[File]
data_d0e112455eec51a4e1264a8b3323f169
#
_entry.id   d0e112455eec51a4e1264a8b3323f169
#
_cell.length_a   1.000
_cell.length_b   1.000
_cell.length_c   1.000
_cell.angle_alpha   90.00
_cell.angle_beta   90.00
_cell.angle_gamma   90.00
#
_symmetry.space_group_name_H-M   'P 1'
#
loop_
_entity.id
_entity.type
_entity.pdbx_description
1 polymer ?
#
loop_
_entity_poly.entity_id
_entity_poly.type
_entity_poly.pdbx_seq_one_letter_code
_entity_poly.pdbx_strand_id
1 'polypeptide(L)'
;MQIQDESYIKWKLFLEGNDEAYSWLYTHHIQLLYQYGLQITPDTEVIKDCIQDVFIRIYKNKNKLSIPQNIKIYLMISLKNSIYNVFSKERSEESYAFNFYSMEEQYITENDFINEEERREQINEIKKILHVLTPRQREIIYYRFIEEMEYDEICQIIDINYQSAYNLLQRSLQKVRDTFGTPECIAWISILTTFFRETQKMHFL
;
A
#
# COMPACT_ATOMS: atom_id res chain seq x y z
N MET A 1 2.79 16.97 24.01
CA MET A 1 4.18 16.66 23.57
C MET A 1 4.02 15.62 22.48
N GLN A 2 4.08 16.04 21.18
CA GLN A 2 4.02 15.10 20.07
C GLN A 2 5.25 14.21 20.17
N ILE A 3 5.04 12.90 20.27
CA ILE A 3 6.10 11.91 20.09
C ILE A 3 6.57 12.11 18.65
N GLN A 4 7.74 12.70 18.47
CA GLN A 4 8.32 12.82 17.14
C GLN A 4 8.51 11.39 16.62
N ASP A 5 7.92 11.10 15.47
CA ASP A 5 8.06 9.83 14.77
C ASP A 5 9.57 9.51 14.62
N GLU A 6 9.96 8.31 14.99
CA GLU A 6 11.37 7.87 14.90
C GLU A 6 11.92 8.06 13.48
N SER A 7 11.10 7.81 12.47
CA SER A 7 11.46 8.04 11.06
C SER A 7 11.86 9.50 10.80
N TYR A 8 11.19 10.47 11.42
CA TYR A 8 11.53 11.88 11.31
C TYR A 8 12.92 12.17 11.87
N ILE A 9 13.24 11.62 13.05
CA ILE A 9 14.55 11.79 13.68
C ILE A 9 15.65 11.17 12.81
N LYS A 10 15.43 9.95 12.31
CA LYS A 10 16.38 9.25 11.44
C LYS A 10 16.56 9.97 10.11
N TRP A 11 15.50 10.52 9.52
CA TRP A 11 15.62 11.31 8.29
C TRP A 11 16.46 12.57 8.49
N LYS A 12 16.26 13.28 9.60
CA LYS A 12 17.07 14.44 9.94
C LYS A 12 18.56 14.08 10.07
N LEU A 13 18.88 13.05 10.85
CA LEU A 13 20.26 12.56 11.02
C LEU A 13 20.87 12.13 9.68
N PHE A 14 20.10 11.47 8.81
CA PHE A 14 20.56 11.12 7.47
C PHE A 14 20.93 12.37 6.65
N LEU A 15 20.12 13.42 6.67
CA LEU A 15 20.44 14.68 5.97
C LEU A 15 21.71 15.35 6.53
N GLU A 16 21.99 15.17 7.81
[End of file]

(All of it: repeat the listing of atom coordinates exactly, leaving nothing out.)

data_d0e112455eec51a4e1264a8b3323f169
#
_entry.id   d0e112455eec51a4e1264a8b3323f169
#
_cell.length_a   1.000
_cell.length_b   1.000
_cell.length_c   1.000
_cell.angle_alpha   90.00
_cell.angle_beta   90.00
_cell.angle_gamma   90.00
#
_symmetry.space_group_name_H-M   'P 1'
#
loop_
_entity.id
_entity.type
_entity.pdbx_description
1 polymer ?
#
loop_
_entity_poly.entity_id
_entity_poly.type
_entity_poly.pdbx_seq_one_letter_code
_entity_poly.pdbx_strand_id
1 'polypeptide(L)'
;MQIQDESYIKWKLFLEGNDEAYSWLYTHHIQLLYQYGLQITPDTEVIKDCIQDVFIRIYKNKNKLSIPQNIKIYLMISLKNSIYNVFSKERSEESYAFNFYSMEEQYITENDFINEEERREQINEIKKILHVLTPRQREIIYYRFIEEMEYDEICQIIDINYQSAYNLLQRSLQKVRDTFGTPECIAWISILTTFFRETQKMHFL
;
A
#
# COMPACT_ATOMS: atom_id res chain seq x y z
N MET A 1 2.79 16.97 24.01
CA MET A 1 4.18 16.66 23.57
C MET A 1 4.02 15.62 22.48
N GLN A 2 4.08 16.04 21.18
CA GLN A 2 4.02 15.10 20.07
C GLN A 2 5.25 14.21 20.17
N ILE A 3 5.04 12.90 20.27
CA ILE A 3 6.10 11.91 20.09
C ILE A 3 6.57 12.11 18.65
N GLN A 4 7.74 12.70 18.47
CA GLN A 4 8.32 12.82 17.14
C GLN A 4 8.51 11.39 16.62
N ASP A 5 7.92 11.10 15.47
CA ASP A 5 8.06 9.83 14.77
C ASP A 5 9.57 9.51 14.62
N GLU A 6 9.96 8.31 14.99
CA GLU A 6 11.37 7.87 14.90
C GLU A 6 11.92 8.06 13.48
N SER A 7 11.10 7.81 12.47
CA SER A 7 11.46 8.04 11.06
C SER A 7 11.86 9.50 10.80
N TYR A 8 11.19 10.47 11.42
CA TYR A 8 11.53 11.88 11.31
C TYR A 8 12.92 12.17 11.87
N ILE A 9 13.24 11.62 13.05
CA ILE A 9 14.55 11.79 13.68
C ILE A 9 15.65 11.17 12.81
N LYS A 10 15.43 9.95 12.31
CA LYS A 10 16.38 9.25 11.44
C LYS A 10 16.56 9.97 10.11
N TRP A 11 15.50 10.52 9.52
CA TRP A 11 15.62 11.31 8.29
C TRP A 11 16.46 12.57 8.49
N LYS A 12 16.26 13.28 9.60
CA LYS A 12 17.07 14.44 9.94
C LYS A 12 18.56 14.08 10.07
N LEU A 13 18.88 13.05 10.85
CA LEU A 13 20.26 12.56 11.02
C LEU A 13 20.87 12.13 9.68
N PHE A 14 20.10 11.47 8.81
CA PHE A 14 20.56 11.12 7.47
C PHE A 14 20.93 12.37 6.65
N LEU A 15 20.12 13.42 6.67
CA LEU A 15 20.44 14.68 5.97
C LEU A 15 21.71 15.35 6.53
N GLU A 16 21.99 15.17 7.81